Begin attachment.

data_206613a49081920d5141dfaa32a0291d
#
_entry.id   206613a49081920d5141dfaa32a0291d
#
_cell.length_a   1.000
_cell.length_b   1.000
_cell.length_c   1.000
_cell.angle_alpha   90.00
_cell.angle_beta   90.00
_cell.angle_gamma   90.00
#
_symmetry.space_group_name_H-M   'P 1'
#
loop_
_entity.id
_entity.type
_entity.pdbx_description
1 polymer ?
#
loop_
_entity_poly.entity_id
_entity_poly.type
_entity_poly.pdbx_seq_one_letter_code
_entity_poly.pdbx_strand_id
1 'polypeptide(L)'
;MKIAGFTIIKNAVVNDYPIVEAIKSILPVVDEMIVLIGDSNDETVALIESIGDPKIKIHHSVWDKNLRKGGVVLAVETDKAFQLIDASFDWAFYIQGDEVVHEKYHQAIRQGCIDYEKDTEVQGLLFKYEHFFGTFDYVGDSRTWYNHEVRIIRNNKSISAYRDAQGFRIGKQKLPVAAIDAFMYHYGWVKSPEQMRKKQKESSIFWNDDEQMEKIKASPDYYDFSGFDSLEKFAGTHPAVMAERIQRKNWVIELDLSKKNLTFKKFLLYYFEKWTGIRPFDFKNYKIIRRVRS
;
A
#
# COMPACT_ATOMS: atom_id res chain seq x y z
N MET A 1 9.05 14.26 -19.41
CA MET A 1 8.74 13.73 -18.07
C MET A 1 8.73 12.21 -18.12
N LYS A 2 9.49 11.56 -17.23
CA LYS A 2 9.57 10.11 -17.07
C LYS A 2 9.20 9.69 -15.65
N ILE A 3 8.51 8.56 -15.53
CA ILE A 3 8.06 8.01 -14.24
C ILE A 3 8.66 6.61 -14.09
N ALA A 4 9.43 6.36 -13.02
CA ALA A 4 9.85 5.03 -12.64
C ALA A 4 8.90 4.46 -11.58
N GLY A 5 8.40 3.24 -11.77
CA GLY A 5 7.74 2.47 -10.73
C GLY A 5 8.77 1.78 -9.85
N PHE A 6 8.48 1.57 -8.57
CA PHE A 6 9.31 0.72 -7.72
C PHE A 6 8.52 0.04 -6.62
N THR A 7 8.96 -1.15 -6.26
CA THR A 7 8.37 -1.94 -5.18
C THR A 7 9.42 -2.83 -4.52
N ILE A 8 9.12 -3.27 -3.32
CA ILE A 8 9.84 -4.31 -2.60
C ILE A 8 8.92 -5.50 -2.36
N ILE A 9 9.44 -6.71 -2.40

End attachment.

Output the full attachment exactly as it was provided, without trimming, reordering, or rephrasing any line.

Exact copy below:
data_206613a49081920d5141dfaa32a0291d
#
_entry.id   206613a49081920d5141dfaa32a0291d
#
_cell.length_a   1.000
_cell.length_b   1.000
_cell.length_c   1.000
_cell.angle_alpha   90.00
_cell.angle_beta   90.00
_cell.angle_gamma   90.00
#
_symmetry.space_group_name_H-M   'P 1'
#
loop_
_entity.id
_entity.type
_entity.pdbx_description
1 polymer ?
#
loop_
_entity_poly.entity_id
_entity_poly.type
_entity_poly.pdbx_seq_one_letter_code
_entity_poly.pdbx_strand_id
1 'polypeptide(L)'
;MKIAGFTIIKNAVVNDYPIVEAIKSILPVVDEMIVLIGDSNDETVALIESIGDPKIKIHHSVWDKNLRKGGVVLAVETDKAFQLIDASFDWAFYIQGDEVVHEKYHQAIRQGCIDYEKDTEVQGLLFKYEHFFGTFDYVGDSRTWYNHEVRIIRNNKSISAYRDAQGFRIGKQKLPVAAIDAFMYHYGWVKSPEQMRKKQKESSIFWNDDEQMEKIKASPDYYDFSGFDSLEKFAGTHPAVMAERIQRKNWVIELDLSKKNLTFKKFLLYYFEKWTGIRPFDFKNYKIIRRVRS
;
A
#
# COMPACT_ATOMS: atom_id res chain seq x y z
N MET A 1 9.05 14.26 -19.41
CA MET A 1 8.74 13.73 -18.07
C MET A 1 8.73 12.21 -18.12
N LYS A 2 9.49 11.56 -17.23
CA LYS A 2 9.57 10.11 -17.07
C LYS A 2 9.20 9.69 -15.65
N ILE A 3 8.51 8.56 -15.53
CA ILE A 3 8.06 8.01 -14.24
C ILE A 3 8.66 6.61 -14.09
N ALA A 4 9.43 6.36 -13.02
CA ALA A 4 9.85 5.03 -12.64
C ALA A 4 8.90 4.46 -11.58
N GLY A 5 8.40 3.24 -11.77
CA GLY A 5 7.74 2.47 -10.73
C GLY A 5 8.77 1.78 -9.85
N PHE A 6 8.48 1.57 -8.57
CA PHE A 6 9.31 0.72 -7.72
C PHE A 6 8.52 0.04 -6.62
N THR A 7 8.96 -1.15 -6.26
CA THR A 7 8.37 -1.94 -5.18
C THR A 7 9.42 -2.83 -4.52
N ILE A 8 9.12 -3.27 -3.32
CA ILE A 8 9.84 -4.31 -2.60
C ILE A 8 8.92 -5.50 -2.36
N ILE A 9 9.44 -6.71 -2.40